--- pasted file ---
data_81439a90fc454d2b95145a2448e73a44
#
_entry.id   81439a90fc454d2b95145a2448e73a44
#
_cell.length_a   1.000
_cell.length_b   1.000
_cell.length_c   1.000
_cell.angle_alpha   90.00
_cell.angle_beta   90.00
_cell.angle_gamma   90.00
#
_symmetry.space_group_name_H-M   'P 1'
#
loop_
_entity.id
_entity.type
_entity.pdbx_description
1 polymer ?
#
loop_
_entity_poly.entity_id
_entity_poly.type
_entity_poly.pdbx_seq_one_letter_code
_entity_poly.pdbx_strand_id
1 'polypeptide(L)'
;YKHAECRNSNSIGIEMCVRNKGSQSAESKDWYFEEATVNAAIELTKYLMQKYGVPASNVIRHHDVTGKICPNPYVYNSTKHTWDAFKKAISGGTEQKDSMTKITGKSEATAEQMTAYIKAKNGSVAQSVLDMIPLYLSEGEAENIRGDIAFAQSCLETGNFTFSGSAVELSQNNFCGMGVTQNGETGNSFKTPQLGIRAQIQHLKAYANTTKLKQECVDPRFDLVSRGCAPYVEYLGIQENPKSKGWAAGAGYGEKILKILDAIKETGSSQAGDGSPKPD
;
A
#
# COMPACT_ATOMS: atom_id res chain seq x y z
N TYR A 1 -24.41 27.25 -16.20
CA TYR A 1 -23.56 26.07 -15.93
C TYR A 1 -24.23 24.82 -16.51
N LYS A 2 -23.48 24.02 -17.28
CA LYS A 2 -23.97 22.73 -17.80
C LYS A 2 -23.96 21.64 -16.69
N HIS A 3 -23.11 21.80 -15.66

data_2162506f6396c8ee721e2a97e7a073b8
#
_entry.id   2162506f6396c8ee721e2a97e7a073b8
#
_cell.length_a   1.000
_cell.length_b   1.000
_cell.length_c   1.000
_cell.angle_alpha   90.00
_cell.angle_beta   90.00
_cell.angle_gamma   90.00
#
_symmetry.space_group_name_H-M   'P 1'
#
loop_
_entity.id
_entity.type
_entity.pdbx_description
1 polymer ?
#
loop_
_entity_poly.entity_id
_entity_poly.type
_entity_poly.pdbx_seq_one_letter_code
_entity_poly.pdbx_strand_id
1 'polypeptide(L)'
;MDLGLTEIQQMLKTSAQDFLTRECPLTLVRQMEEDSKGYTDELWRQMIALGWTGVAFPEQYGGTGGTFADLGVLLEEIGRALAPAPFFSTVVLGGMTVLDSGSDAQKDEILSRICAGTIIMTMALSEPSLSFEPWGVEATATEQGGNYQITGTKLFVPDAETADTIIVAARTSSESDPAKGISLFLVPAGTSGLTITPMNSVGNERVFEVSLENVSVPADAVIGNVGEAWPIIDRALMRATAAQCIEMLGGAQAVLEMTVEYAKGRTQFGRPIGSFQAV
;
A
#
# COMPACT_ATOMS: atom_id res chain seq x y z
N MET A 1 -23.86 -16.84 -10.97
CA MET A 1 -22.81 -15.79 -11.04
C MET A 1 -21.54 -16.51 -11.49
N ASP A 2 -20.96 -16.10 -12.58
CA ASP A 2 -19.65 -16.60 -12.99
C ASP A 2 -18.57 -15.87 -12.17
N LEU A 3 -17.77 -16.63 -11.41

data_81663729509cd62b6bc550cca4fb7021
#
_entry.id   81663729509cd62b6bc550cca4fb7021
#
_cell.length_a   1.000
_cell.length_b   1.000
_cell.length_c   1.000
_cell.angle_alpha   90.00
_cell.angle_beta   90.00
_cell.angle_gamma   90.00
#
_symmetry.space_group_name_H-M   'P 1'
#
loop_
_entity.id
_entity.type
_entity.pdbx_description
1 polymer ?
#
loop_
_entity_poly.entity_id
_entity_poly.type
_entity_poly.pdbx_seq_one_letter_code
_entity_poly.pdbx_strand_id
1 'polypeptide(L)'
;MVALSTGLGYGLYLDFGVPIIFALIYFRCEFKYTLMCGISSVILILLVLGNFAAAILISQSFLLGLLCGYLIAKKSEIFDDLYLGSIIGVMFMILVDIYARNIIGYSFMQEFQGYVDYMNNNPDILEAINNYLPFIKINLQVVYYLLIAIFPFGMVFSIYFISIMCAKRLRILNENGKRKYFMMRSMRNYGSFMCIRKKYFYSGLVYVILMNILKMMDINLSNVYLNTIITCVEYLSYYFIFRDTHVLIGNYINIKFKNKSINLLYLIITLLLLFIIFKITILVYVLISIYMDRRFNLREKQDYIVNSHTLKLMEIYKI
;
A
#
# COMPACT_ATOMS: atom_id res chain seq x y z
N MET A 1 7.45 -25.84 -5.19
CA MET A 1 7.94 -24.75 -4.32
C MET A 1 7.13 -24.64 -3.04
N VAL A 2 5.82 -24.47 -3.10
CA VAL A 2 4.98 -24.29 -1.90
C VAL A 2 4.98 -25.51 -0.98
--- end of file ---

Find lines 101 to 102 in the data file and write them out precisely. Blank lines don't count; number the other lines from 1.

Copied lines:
;
A